To get started, we need to define our function's parameters and it's result columns. For the regex search, we'll have two parameters: regex and search_string. The output will be a single column containing each matching sub-group. So we define the shell of our function like so:

import re  # Python regex module, useful later on.
from vtfunc import TableFunction

class RegexSearch(TableFunction):
    params = ['regex', 'search_string']
    columns = ['match']
    name = 'regex_search'

Now we just need to fill in the two methods, initialize() and iterate(). The initialize() method is called once, when our function is invoked, and it receives the parameters passed in by the user. We'll use the initialize() method to set up an iterator that will successively yield matching subgroups from the search string:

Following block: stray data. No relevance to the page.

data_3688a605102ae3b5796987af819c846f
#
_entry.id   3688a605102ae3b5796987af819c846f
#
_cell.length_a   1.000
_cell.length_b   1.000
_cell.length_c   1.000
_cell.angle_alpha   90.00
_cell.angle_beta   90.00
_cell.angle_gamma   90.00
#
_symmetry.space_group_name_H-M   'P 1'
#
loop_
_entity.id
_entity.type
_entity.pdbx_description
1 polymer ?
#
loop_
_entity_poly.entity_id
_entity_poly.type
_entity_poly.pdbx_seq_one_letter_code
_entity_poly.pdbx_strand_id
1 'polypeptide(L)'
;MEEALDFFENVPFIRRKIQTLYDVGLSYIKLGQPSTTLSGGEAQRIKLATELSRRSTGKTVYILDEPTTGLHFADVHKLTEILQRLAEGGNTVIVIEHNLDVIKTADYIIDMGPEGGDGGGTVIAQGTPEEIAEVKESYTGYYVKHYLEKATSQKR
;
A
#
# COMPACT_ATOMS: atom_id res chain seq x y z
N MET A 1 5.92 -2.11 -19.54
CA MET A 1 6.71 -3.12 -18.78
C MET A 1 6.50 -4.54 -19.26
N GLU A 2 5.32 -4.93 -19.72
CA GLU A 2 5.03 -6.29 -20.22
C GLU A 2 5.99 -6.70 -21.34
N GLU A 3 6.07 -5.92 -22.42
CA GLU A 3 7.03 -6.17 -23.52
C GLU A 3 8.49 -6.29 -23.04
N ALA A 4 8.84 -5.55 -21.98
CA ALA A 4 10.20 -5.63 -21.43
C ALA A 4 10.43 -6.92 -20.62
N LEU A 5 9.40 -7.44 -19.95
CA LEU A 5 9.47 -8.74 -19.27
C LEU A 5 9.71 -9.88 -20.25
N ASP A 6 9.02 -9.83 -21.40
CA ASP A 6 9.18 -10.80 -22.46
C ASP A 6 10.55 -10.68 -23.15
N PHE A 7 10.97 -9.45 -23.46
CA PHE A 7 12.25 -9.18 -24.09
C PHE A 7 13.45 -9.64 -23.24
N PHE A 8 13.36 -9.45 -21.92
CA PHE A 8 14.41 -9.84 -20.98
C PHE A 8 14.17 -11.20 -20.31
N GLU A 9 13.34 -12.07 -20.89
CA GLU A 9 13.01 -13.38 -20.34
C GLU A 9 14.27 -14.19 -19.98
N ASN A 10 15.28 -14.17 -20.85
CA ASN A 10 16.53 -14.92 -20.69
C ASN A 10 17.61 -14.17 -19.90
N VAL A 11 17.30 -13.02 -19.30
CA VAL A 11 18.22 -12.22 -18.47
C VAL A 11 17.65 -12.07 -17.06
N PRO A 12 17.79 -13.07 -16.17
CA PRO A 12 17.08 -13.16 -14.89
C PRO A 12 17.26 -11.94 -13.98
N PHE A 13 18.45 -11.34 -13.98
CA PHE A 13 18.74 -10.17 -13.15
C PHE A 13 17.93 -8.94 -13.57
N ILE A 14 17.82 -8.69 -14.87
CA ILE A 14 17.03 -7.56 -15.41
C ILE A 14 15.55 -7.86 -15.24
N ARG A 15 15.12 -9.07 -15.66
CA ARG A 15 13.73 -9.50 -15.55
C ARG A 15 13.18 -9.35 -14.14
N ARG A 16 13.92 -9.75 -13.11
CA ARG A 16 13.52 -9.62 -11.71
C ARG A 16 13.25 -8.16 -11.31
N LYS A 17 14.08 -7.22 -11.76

class RegexSearch(TableFunction):
    params = ['regex', 'search_string']
    columns = ['match']
    name = 'regex_search'

    def initialize(self, regex=None, search_string=None):
        self._iter = re.finditer(regex, search_string)

The iterate() method accepts a single parameter indicating what row is being asked for. This parameter does not matter for our particular implementation so we'll ignore it. The iterate() function will just advance the re.finditer by one and return the match as a tuple. When there are no more matches, a StopIteration() exception will be raised, which is the signal to SQLite that there are no more rows:

class RegexSearch(TableFunction):
    params = ['regex', 'search_string']
    columns = ['match']
    name = 'regex_search'

    def initialize(self, regex=None, search_string=None):
        self._iter = re.finditer(regex, search_string)